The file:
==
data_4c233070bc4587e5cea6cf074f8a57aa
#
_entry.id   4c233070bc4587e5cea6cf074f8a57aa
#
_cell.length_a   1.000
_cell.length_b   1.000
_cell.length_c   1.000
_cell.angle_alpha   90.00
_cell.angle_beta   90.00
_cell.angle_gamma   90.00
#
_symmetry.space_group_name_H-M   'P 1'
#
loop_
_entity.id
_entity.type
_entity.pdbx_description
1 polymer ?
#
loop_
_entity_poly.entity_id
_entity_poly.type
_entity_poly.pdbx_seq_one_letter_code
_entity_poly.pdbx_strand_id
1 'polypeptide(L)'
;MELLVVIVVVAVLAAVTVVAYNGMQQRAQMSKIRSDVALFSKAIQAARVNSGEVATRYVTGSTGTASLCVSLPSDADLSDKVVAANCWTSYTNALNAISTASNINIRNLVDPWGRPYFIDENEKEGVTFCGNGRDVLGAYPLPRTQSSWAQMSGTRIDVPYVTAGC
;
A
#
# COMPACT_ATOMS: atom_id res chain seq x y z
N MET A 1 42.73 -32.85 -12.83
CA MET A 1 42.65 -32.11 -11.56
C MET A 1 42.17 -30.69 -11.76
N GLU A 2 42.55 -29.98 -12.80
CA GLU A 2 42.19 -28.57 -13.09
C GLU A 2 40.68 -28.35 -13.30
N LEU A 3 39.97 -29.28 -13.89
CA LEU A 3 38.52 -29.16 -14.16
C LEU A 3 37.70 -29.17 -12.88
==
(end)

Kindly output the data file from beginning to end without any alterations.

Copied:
data_4c233070bc4587e5cea6cf074f8a57aa
#
_entry.id   4c233070bc4587e5cea6cf074f8a57aa
#
_cell.length_a   1.000
_cell.length_b   1.000
_cell.length_c   1.000
_cell.angle_alpha   90.00
_cell.angle_beta   90.00
_cell.angle_gamma   90.00
#
_symmetry.space_group_name_H-M   'P 1'
#
loop_
_entity.id
_entity.type
_entity.pdbx_description
1 polymer ?
#
loop_
_entity_poly.entity_id
_entity_poly.type
_entity_poly.pdbx_seq_one_letter_code
_entity_poly.pdbx_strand_id
1 'polypeptide(L)'
;MELLVVIVVVAVLAAVTVVAYNGMQQRAQMSKIRSDVALFSKAIQAARVNSGEVATRYVTGSTGTASLCVSLPSDADLSDKVVAANCWTSYTNALNAISTASNINIRNLVDPWGRPYFIDENEKEGVTFCGNGRDVLGAYPLPRTQSSWAQMSGTRIDVPYVTAGC
;
A
#
# COMPACT_ATOMS: atom_id res chain seq x y z
N MET A 1 42.73 -32.85 -12.83
CA MET A 1 42.65 -32.11 -11.56
C MET A 1 42.17 -30.69 -11.76
N GLU A 2 42.55 -29.98 -12.80
CA GLU A 2 42.19 -28.57 -13.09
C GLU A 2 40.68 -28.35 -13.30
N LEU A 3 39.97 -29.28 -13.89
CA LEU A 3 38.52 -29.16 -14.16
C LEU A 3 37.70 -29.17 -12.88